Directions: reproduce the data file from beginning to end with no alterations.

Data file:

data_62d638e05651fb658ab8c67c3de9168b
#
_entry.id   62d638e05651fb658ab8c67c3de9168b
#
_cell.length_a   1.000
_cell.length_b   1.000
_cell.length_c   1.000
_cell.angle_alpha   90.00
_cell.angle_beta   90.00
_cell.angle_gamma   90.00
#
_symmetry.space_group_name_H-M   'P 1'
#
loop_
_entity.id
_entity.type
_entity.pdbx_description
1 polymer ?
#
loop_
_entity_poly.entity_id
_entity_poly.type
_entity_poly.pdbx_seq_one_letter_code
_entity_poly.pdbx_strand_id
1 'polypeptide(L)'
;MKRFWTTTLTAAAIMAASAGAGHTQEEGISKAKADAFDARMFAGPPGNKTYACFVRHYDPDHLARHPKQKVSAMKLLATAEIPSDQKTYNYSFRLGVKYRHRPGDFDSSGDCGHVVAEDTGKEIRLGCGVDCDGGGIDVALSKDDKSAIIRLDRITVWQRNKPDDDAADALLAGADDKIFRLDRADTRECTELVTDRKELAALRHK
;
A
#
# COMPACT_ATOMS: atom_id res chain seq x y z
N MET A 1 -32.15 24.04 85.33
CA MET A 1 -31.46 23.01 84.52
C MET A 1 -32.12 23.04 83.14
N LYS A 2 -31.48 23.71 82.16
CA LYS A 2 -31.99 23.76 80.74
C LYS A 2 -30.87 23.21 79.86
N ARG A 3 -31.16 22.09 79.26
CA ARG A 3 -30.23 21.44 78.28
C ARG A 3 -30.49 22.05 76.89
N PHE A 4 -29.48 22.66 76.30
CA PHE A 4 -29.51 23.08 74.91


data_62d638e05651fb658ab8c67c3de9168b
#
_entry.id   62d638e05651fb658ab8c67c3de9168b
#
_cell.length_a   1.000
_cell.length_b   1.000
_cell.length_c   1.000
_cell.angle_alpha   90.00
_cell.angle_beta   90.00
_cell.angle_gamma   90.00
#
_symmetry.space_group_name_H-M   'P 1'
#
loop_
_entity.id
_entity.type
_entity.pdbx_description
1 polymer ?
#
loop_
_entity_poly.entity_id
_entity_poly.type
_entity_poly.pdbx_seq_one_letter_code
_entity_poly.pdbx_strand_id
1 'polypeptide(L)'
;MKRFWTTTLTAAAIMAASAGAGHTQEEGISKAKADAFDARMFAGPPGNKTYACFVRHYDPDHLARHPKQKVSAMKLLATAEIPSDQKTYNYSFRLGVKYRHRPGDFDSSGDCGHVVAEDTGKEIRLGCGVDCDGGGIDVALSKDDKSAIIRLDRITVWQRNKPDDDAADALLAGADDKIFRLDRADTRECTELVTDRKELAALRHK
;
A
#
# COMPACT_ATOMS: atom_id res chain seq x y z
N MET A 1 -32.15 24.04 85.33
CA MET A 1 -31.46 23.01 84.52
C MET A 1 -32.12 23.04 83.14
N LYS A 2 -31.48 23.71 82.16
CA LYS A 2 -31.99 23.76 80.74
C LYS A 2 -30.87 23.21 79.86
N ARG A 3 -31.16 22.09 79.26
CA ARG A 3 -30.23 21.44 78.28
C ARG A 3 -30.49 22.05 76.89
N PHE A 4 -29.48 22.66 76.30
CA PHE A 4 -29.51 23.08 74.91